Smoky: No, I didn’t have to step away. Sun Song and Otter are like my own children–I created them, gave birth to them. It was critical to me that they shared my belief that we are all one with nature, neither above nor below every living creature, whether it be the smallest of insects or the powerful mountain lion or brown bear. We are nature. All of us. Intentionally harming any living thing is like harming a family member, for we are all the same, we are all one, to Mother Nature.
Malcolm: As a historical romance, The Storyteller’s Bracelet focuses on the feelings between Otter and Sun Song as well as the forbidden and dangerous feelings between Otter and the white girl Wendy whom he meets in the town where the Indian school is located. However, since these relationships unfold on a much broader canvas than the classic love triangle, were the two women a planned part of the plot from the outset or were you simply “following your characters” as you wrote when Wendy appeared on the scene?
Smoky: The two women were always in the planned plot, but they ended up being much feistier that I ever imagined. Sun Song, for example, in my initial story idea had a much smaller role than she ended up with. I ended up following her, because she made it clear this was to be her story as much as Otter’s. My planned original ending is nothing like how the actual novel turned out. Following Sun Song’s lead, I was able to work my way to these characters’ true story. And both I and the publisher, Kimberlee Williams of Vanilla Heart Publishing, think this story is much, much better than the one I originally planned.
Available for pre-order on Amazon, “The Storyteller’s Bracelet” is a new historical romance from Smoky Trudeau Zeidel (“On the Choptank Shores,” “The Cabin”) with a June 22, 2012 release date from Vanilla Heart Publishing. Smoky will stop by Malcolm’s Round Table to discuss her book later this month. Meanwhile, you can learn more about Smoky in her interview with Shelly Bryant here.
Publisher’s Description: It is the late 1800s, and the U.S. Government has mandated native tribes send their youth to Indian schools where they are stripped of their native heritage by the people they think of as The Others. Otter and Sun Song are deeply in love, but when they are sent East to school, Otter, renamed Gideon, tries to adapt, where Sun Song does not, enduring brutal attacks from the school headmaster because of her refusal to so much as speak. Gideon, thinking Sun Song has spurned him, turns for comfort to Wendy Thatcher, the daughter of a wealthy school patron, beginning a forbidden affair of the heart.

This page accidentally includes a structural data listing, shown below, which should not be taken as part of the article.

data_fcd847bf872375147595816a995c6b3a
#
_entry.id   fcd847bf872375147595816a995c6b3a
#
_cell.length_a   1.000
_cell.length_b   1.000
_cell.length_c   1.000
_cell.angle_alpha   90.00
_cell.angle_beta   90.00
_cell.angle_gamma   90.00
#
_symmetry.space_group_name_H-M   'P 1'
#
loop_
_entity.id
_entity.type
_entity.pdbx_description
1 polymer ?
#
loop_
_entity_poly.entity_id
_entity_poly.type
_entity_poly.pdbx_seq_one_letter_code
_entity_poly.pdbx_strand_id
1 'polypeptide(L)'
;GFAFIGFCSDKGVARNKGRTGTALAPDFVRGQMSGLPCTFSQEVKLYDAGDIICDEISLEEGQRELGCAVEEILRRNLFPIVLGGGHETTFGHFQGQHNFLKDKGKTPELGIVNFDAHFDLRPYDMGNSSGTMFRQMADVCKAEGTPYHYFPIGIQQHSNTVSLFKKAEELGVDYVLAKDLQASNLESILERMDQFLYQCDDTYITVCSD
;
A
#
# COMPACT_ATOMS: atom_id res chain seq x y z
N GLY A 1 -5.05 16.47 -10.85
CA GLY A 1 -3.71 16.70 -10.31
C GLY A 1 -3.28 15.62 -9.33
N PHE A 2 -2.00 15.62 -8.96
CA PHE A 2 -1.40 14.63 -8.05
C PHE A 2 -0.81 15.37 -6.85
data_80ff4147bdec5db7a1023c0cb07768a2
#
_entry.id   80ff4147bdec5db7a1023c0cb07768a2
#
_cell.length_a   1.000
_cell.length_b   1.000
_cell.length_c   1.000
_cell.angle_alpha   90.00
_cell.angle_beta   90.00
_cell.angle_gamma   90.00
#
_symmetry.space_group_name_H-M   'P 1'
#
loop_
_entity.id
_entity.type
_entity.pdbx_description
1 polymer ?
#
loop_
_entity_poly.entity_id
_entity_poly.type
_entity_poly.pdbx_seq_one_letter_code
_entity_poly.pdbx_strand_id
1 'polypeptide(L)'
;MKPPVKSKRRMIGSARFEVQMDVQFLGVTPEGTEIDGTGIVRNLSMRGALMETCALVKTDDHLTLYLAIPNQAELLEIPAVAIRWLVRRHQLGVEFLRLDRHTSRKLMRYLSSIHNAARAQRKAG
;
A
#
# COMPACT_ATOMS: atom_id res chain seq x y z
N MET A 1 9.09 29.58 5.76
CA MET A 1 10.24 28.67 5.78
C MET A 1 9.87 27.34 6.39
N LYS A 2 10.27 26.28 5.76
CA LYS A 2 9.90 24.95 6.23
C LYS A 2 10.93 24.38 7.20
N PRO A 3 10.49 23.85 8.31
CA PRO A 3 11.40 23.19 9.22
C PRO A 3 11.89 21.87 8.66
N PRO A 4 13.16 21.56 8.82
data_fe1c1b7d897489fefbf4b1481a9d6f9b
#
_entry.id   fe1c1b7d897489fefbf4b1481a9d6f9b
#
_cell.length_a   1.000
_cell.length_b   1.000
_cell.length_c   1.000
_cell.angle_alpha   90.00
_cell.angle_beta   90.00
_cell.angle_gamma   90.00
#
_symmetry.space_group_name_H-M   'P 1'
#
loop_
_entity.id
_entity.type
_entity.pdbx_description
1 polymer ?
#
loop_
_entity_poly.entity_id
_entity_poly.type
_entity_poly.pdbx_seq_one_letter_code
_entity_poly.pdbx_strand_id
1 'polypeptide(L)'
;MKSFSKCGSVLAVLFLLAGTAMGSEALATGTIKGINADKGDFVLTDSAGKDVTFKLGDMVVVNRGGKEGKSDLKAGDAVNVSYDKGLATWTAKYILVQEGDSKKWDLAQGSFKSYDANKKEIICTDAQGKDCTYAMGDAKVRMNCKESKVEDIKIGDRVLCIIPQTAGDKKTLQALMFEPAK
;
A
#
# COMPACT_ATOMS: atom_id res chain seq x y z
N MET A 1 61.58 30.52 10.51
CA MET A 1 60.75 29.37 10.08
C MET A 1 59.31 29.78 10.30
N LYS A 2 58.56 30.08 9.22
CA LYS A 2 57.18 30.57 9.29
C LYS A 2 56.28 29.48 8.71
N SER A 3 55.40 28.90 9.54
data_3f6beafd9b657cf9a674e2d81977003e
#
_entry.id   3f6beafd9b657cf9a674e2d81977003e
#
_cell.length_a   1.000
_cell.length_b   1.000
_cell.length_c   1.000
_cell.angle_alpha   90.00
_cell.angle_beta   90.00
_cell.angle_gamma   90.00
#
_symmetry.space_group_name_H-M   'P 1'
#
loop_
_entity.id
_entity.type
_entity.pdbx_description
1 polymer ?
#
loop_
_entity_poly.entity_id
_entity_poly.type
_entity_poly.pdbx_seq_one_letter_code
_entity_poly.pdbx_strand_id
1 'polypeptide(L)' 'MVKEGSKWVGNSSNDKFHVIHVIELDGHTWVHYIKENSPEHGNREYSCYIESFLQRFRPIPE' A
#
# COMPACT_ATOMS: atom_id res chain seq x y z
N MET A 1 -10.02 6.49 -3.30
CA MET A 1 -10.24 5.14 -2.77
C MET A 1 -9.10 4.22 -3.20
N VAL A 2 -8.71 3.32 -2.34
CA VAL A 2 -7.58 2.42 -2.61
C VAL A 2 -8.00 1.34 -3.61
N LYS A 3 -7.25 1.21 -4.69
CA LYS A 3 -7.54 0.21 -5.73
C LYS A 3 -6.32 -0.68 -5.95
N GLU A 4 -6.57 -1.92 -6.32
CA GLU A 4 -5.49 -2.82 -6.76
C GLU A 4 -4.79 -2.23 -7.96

But the Spirits have different plans for Gideon and Sun Song. They speak to Gideon through his magical storyteller’s bracelet, showing him both his past and his future. You are both child and mother of The Original People, Sun Song is told. When it is right, you will be safe once more. Will Gideon become Otter once again and return to Sun Song and his tribal roots, or attempt to remain with Wendy, with whom he can have no future?
Comment: Smoky and I share the same publisher, so in my view, it would be improper for me to review The Storyteller’s Bracelet. Yet, as I read an advance copy to prepare for our upcoming discussion, I couldn’t help but notice the great care Smoky has taken with her approach to the culture, beliefs and thoughts of her dual protagonists Otter and Sun Song. Since the title character in my novel Sarabande has an Indian heritage, I wrestled with the problem of accurately telling a story from an Indian’s point of view. Smoky’s words ring true. What an absolutely wonderful book. This should be grabbed up as a classic.